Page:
If you look for the most well documented Alesis Recital Pro Review, then you’re in the right place. By the time you’re going to reach the end of this review, you’ll have a clear enough picture about this digital piano so that you can make a well informed buying decision.
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Pianos have been the most popular musical instruments for music students for centuries. And not without reason. Pianos are probably the most complex musical instruments around. But, as with any other skill, you have to practice a lot to attain a higher level of proficiency. This is where a number of problems arise. Because acoustic pianos are not for every ones wallet, and because they need a lot of space, not many beginners afford such a musical instrument in their homes. But then digital pianos appeared, and everything changed.
As digital pianos evolved, the experience they offered got closer and closer to acoustic pianos. The price also dropped significantly over time. Now there are digital pianos that offer a very authentic experience at a price starting from a few hundred dollars. This is where Alesis steps into the scene.
Alesis has been a manufacturer of musical equipment for the past few decades. In this time frame they’ve progressed a lot, now producing some digital piano models that compare from every point of view to those of bigger manufacturers. The big distinction is the price, though. They have a few models that sell for a fraction of the cost of other manufacturers’ digital pianos, offering comparable features. These are extremely attractive for beginners, hence their best seller status in many markets. The Alesis Recital Pro is one of these digital pianos.
Alesis Recital Pro Features
Like its smaller brother, the Alesis Recital, the Recital Pro has a full 88 keys keyboard. The difference when compared to the other model is that the Pro version’s keys are fully weighted, that feel very similar to the keys of an acoustic piano. The same type of weighted keys can be found on other digital pianos too, but those are somewhat more expensive than this one. The feeling of the keys is completely different when compared to the keys of an organ or synth that are not weighted. (If you want to learn more about the smaller sibling, read our Alesis Recital review.)
A nice feature, concerning the keyboard is the fact that it has 3 levels of touch sensitivity. This is pretty helpful for most people, because not everyone playing the piano prefers the same level of key sensitivity. You can also set it, no matter how hard or soft you press the keys, to a fixed velocity. These variety of settings of the keys that you can choose from isn’t found on many models at the price the Alesis Recital Pro sells for.
As for size, the keys have the full size. This fact combined with the weighted touch combine for a pretty authentic experience. This is especially advantageous for beginners that would like to learn the proper finger technique that can be translated to an acoustic piano with ease.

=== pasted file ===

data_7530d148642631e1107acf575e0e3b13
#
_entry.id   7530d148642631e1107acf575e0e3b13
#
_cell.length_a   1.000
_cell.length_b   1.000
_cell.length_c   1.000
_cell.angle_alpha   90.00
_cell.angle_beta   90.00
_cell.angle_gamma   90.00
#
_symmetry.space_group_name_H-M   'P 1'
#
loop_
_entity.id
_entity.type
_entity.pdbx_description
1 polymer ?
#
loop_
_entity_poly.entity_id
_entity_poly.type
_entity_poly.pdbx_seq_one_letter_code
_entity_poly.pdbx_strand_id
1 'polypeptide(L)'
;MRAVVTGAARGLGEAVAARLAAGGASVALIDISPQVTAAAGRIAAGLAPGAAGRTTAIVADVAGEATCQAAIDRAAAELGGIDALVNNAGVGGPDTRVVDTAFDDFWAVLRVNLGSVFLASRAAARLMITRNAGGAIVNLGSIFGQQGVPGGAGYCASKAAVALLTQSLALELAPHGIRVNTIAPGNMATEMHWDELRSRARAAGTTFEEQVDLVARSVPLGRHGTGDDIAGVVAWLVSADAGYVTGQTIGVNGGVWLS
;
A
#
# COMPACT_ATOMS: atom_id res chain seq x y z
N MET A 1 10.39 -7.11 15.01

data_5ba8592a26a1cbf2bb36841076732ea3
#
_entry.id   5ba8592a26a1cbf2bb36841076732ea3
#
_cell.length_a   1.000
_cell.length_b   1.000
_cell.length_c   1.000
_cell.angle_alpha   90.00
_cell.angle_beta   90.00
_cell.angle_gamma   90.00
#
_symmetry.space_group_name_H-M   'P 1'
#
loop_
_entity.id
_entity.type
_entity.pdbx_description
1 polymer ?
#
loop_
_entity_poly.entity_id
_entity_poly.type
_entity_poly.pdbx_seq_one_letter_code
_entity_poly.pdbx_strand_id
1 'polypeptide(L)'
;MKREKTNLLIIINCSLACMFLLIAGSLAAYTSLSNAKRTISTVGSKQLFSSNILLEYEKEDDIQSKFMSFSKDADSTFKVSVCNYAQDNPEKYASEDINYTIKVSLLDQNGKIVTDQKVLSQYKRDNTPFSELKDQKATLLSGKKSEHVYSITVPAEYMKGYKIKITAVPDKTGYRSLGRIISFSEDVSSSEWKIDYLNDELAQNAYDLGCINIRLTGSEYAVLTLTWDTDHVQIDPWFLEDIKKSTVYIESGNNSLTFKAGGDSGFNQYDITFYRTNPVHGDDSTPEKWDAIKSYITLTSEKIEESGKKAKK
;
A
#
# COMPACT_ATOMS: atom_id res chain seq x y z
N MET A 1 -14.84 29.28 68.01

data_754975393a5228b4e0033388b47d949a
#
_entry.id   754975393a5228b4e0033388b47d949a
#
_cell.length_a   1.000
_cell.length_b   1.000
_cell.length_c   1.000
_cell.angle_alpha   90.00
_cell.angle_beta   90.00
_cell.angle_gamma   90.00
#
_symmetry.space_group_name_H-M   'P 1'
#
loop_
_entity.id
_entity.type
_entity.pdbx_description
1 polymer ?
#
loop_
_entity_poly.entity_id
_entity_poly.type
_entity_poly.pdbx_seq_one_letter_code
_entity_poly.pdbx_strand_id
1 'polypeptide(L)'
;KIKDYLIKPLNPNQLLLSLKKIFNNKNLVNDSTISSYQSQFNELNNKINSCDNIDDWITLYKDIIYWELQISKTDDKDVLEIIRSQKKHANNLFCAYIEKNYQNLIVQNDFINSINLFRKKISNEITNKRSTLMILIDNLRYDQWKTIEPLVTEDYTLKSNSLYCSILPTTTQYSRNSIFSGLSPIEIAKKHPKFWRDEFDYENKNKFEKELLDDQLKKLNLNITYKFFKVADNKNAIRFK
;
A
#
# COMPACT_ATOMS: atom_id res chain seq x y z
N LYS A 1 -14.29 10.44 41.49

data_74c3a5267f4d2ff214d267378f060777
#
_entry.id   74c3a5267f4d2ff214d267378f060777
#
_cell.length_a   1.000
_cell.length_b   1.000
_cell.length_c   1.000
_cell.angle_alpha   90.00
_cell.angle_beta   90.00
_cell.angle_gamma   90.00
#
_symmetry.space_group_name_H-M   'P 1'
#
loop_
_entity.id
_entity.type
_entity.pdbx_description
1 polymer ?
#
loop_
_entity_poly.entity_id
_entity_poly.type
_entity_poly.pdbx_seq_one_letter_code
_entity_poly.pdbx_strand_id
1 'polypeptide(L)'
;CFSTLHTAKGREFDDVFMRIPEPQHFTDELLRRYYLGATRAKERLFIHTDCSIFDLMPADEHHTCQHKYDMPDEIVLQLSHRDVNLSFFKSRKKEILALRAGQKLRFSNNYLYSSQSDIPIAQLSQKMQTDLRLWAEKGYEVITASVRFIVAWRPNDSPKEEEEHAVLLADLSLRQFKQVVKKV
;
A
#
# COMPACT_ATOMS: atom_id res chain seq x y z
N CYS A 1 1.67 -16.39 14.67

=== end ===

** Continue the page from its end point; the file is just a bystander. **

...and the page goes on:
The size of the digital piano are what I would call as expected for a fully weighted 88 keys digital piano: 51.6 x 13.8 x 5.5. The surprise, though, comes when you try to move it from one place to another. That’s when you will discover a very nice aspect of the Alesis Recital Pro: its reduced weight, especially for a full-sized digital piano. It only weighs about 26 pounds, which makes it easily portable, despite its full size and compared to other full sized digital pianos.
Just like the Alesis Recital, the Pro version can be powered both by plug or by batteries. It comes with a 12V DC adapter included. If you want to play the piano somewhere in the open, where there’s no plug nearby, you can use 6 D cell batteries to power your Alesis Recital Pro. Most people will probably never use this feature, but its good to know that it’s there if you need it.
Alesis Recital Pro Sound
A very important aspect of digital pianos, and of any musical instrument for that matter, is the sound. There are multiple talking points when it comes to sound. First, the Alesis Recital Pro comes with built-in 20 Watt speakers. Not all digital pianos, especially in this price range, come with built-in speakers, or so powerful built-in speakers, for that matter. The speakers are powerful enough to fill bigger places. You can also use headphones with the Recital Pro. Those will be useful during your practice, especially in the beginning when your performance will not sound so melodious. The rest of the household will thank you for that.
A second aspect of sound is the variety of voices that the digital piano has installed on it. In this case, you’ll enjoy 12 expertly crafted voices that are surely going to make your practice sessions even more fun. These are: 2 acoustic piano sounds, electric piano, organ, church organ, vibraphone, harpsichord, synth, clavi, strings, acoustic bass and electric bass. The 128-note polyphony allows you to create very complex sounds in high quality.